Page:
OTTAWA, Ontario, April 26, 2011 (LifeSiteNews.com) – As Canada’s New Democratic Party (NDP) surges in the polls in the lead up to Monday’s federal election – raising the once-unimaginable specter of a coalition government headed by NDP leader Jack Layton – the party has emphasized their plan to push Canada beyond the status quo of state-funded abortion-on-demand, promising to actually promote greater access to abortion across the country.

NDP leader Jack Layton emphasized the party’s commitment to abortion – and questioned the Conservative party’s commitment - in Gatineau, Quebec on Monday as part of a pitch to win over women voters.  “The cabinet of the prime minister is still questioning the right of women to choose,” said Layton, according to the Toronto Star.

In a statement to Campaign Life Coalition, the political arm of Canada’s pro-life movement, the NDP said they are committed as a party to “universal access to abortion services and guaranteed reproductive freedoms for all Canadian women, regardless of income or where they live.”

The party emphasized that this is a position demanded of all NDP candidates.  “All New Democrat candidates agree to adhere to these principles when they agree to accept the nomination from their riding association,” said the statement.

Notably, last year every NDP Member of Parliament, except four who did not vote, opposed Bill C-510 (Roxanne’s Law), which would have protected women who choose to keep their unborn babies from being coerced into abortion.

Polls in recent days have consistently put the NDP clearly into second place over the Liberals, with the NDP cutting the Conservatives’ lead to single digits.  On Tuesday, EKOS reported the Conservatives at 33.9 points, the NDP at 27.9, and the Liberals at 24.0.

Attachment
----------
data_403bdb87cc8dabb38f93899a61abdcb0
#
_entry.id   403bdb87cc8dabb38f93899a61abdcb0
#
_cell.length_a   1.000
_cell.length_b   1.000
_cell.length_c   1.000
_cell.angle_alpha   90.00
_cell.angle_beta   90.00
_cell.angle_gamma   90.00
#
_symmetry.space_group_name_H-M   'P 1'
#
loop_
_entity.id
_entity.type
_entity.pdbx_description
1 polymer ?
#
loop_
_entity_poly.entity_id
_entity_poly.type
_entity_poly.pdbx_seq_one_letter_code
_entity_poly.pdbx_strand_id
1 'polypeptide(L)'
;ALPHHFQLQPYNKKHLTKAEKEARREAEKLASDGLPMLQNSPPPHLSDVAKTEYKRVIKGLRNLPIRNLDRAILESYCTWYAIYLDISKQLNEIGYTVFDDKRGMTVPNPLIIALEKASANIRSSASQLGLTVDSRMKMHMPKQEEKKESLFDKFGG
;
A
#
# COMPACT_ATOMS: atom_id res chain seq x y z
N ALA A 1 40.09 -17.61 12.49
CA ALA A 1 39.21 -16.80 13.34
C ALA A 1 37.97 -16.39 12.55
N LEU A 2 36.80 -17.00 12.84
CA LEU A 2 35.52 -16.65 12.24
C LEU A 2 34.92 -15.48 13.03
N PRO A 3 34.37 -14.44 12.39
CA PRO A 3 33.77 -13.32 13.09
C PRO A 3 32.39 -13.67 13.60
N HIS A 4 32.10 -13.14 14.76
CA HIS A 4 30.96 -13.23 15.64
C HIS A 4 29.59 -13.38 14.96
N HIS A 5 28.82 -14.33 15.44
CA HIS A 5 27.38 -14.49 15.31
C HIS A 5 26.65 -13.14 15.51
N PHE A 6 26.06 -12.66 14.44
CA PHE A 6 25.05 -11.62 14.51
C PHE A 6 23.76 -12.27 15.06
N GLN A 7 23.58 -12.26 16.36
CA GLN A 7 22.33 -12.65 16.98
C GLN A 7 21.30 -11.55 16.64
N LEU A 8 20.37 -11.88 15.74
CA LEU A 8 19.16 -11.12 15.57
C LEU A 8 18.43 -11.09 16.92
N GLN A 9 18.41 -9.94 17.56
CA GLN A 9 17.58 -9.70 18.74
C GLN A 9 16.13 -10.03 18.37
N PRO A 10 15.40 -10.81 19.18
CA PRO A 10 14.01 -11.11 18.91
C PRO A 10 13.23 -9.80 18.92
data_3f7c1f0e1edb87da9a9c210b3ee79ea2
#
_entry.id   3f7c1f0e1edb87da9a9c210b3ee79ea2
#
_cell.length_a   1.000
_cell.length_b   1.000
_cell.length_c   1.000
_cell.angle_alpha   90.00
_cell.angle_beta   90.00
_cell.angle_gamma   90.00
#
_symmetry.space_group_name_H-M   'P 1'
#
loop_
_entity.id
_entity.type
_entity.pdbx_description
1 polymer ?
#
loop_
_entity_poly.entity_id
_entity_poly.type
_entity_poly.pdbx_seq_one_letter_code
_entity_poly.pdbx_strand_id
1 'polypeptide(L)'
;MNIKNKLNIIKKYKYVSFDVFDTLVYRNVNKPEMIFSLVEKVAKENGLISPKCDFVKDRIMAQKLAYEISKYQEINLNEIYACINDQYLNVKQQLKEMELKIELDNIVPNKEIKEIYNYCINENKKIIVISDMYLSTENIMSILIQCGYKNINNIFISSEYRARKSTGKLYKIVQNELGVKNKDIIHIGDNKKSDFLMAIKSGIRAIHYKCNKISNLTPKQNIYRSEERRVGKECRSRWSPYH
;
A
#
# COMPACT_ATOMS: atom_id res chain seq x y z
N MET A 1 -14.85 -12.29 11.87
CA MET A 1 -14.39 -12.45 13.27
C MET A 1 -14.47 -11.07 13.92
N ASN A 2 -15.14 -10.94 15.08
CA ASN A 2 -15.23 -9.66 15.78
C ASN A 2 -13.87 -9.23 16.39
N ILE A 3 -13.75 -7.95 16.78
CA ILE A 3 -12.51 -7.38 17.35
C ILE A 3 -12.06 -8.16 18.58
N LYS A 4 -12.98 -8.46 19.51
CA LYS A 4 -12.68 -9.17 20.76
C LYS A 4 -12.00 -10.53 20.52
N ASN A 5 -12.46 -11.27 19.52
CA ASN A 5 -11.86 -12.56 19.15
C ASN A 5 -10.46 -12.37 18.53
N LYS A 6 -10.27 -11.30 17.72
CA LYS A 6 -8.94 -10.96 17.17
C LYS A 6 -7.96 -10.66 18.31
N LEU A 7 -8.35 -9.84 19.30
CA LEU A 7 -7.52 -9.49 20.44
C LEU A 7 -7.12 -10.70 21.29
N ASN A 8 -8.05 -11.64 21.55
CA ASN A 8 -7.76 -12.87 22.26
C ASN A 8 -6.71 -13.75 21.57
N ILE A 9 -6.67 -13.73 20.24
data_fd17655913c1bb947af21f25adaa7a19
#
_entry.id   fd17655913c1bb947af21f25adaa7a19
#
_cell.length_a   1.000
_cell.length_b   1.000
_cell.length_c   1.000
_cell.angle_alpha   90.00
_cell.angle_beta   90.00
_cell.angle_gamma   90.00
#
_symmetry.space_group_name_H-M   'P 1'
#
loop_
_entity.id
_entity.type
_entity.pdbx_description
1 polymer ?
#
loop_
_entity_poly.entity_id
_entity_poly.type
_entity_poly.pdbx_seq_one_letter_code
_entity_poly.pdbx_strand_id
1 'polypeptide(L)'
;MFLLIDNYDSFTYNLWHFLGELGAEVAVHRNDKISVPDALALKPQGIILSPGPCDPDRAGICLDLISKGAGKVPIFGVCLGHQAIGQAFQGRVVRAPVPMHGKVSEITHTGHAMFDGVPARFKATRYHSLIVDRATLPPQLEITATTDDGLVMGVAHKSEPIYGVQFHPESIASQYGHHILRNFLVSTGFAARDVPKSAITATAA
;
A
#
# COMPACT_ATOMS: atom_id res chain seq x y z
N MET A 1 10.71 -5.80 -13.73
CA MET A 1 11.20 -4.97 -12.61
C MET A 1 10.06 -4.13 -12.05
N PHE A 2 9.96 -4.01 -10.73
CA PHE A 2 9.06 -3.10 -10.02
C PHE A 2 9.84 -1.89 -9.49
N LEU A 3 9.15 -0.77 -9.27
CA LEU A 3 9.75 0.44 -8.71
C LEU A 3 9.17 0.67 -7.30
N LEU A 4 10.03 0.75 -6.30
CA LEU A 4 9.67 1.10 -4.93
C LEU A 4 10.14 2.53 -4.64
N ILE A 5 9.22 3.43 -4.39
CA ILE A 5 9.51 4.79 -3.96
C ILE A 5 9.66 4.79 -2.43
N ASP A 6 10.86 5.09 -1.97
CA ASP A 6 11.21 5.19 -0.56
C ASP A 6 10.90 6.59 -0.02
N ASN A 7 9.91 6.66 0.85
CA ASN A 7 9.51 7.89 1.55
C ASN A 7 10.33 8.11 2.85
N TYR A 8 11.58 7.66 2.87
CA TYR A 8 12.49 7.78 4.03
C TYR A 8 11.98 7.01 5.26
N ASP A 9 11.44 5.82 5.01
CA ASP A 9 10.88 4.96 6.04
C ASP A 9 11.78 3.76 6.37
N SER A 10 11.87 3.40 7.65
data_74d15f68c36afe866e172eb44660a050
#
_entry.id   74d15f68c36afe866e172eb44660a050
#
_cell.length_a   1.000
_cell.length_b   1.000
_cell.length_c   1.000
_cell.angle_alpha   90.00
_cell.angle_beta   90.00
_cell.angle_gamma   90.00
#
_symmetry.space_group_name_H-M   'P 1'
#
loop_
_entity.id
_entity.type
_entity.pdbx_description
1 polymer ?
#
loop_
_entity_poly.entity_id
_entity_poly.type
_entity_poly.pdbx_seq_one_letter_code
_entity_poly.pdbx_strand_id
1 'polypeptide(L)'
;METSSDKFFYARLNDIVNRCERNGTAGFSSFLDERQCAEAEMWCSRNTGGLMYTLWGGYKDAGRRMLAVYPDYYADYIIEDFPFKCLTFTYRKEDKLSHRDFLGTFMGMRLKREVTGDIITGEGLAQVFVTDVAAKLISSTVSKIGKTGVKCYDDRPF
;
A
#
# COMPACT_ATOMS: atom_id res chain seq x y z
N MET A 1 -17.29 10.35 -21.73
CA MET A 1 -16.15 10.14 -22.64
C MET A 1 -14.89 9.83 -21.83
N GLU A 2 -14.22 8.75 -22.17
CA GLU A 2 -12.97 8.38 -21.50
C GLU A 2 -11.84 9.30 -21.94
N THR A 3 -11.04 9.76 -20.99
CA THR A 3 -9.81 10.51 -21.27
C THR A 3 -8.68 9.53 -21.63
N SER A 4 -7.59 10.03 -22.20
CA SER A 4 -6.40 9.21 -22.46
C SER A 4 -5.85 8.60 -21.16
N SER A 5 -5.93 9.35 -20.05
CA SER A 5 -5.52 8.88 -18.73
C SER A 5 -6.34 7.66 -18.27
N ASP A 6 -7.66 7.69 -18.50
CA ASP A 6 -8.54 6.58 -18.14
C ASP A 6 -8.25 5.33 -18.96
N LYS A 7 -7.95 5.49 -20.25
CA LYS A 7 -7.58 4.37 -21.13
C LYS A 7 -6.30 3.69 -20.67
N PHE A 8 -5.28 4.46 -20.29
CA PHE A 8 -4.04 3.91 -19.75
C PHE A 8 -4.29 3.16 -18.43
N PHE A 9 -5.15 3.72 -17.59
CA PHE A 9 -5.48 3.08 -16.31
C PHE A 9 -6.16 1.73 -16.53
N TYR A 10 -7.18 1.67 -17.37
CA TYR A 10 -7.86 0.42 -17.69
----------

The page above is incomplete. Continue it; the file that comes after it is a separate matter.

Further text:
The polling firm suggests the party could win as many as 100 seats, allowing them to team up with the Liberals to form a coalition government that would make Layton Canada’s Prime Minister.  They report that the NDP’s popularity has particularly surged in Quebec, where they say there has been “a wholesale transfer of Bloc Quebecois supporters.”

Though Layton did not give details at the Gatineau rally on the party’s plan to promote abortion, an NDP policy official told the Toronto Star that the party would negotiate with the provinces and territories to make abortion easily accessible to every woman who wants one.  The official suggested this could involve adding to the number of hospitals and family doctors committing abortions.

Two provinces that would likely be affected are New Brunswick and Prince Edward Island, frequent targets of abortion advocates.  New Brunswick has successfully avoided funding private abortion facilities so far, and P.E.I. residents must currently obtain abortions in other provinces.  Both would undoubtedly come under pressure from an NDP-led government.

The original NDP statement to Campaign Life Coalition sent by Durham candidate Tammy Schoep, also said the party had a commitment to support euthanasia.  However, the party headquarters later issued a correction.

According to Schoep’s statement, the party has “a commitment for a suffering person to request and receive – in certain situations - physician-assisted death because the state has a duty to prevent undue hardship for its citizens.”

But the party’s clarification said this was “erroneous,” emphasizing that the NDP “does not as a party support euthanasia. We believe that this is a matter of individual conscience.”